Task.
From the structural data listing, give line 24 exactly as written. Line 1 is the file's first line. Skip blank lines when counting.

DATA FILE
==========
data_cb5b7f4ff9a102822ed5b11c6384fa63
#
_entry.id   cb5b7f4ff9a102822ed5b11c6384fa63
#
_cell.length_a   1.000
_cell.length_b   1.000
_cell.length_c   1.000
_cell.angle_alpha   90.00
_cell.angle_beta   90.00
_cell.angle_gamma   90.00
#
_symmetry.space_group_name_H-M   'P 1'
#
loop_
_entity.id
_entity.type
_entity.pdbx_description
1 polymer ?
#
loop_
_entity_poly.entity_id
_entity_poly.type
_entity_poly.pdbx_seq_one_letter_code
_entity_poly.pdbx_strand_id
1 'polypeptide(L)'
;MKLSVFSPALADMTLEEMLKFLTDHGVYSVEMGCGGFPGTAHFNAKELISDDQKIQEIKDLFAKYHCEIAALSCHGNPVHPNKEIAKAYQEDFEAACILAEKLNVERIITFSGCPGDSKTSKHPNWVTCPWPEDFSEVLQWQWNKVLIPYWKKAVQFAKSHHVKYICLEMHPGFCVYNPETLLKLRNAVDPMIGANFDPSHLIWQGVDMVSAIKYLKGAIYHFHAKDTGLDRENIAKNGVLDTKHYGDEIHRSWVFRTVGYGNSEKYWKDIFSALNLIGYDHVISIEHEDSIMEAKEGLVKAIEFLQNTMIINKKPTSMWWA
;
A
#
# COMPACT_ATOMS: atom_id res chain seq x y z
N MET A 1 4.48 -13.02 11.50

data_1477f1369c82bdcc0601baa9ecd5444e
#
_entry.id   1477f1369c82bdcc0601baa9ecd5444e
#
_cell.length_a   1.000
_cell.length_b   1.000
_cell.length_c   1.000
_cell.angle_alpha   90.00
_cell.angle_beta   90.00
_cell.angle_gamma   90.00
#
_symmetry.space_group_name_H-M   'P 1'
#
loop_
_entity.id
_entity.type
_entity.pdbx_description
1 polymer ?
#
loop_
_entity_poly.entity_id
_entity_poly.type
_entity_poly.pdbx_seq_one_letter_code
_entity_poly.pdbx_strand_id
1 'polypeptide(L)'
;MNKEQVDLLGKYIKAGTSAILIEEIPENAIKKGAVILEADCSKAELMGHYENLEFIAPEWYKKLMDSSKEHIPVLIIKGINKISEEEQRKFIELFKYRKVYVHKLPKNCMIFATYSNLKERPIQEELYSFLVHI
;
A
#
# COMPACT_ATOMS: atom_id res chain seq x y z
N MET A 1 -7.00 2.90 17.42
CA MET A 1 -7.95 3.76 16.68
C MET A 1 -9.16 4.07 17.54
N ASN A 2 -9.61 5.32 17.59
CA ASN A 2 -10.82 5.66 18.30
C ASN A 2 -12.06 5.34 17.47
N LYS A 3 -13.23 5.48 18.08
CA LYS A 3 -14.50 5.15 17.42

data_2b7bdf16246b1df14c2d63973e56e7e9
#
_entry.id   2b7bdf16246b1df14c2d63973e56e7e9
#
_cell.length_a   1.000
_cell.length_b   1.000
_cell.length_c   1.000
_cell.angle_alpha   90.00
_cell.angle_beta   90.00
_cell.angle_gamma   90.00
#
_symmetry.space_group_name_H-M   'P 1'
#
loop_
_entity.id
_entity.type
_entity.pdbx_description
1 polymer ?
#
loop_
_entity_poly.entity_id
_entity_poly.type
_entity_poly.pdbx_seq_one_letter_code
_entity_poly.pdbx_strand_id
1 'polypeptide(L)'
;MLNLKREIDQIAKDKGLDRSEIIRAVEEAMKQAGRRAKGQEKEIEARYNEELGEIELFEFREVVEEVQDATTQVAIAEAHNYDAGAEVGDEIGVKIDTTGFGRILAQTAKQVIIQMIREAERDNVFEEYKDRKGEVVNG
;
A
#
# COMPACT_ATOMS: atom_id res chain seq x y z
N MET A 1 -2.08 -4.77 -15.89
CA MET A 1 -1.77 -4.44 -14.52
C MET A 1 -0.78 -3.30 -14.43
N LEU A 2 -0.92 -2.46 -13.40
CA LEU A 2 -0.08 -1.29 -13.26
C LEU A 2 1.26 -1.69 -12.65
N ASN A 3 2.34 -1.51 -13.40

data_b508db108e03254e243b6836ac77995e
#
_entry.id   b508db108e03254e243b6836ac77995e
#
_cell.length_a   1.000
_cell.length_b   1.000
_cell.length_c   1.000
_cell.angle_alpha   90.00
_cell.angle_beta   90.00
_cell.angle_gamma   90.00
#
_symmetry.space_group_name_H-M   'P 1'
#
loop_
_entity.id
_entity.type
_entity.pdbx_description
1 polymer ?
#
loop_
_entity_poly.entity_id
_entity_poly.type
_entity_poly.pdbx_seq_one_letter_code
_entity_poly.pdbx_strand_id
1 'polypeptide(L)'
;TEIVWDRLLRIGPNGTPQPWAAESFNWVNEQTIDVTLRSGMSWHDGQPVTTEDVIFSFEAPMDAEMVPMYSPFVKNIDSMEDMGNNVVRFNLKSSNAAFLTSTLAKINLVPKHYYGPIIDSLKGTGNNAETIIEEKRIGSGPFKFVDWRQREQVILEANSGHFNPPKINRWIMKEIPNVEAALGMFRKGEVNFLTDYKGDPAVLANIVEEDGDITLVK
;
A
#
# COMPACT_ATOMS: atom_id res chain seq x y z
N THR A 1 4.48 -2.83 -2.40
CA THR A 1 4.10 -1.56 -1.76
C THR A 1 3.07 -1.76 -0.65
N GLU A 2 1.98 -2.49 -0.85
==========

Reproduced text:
_entity_poly.pdbx_strand_id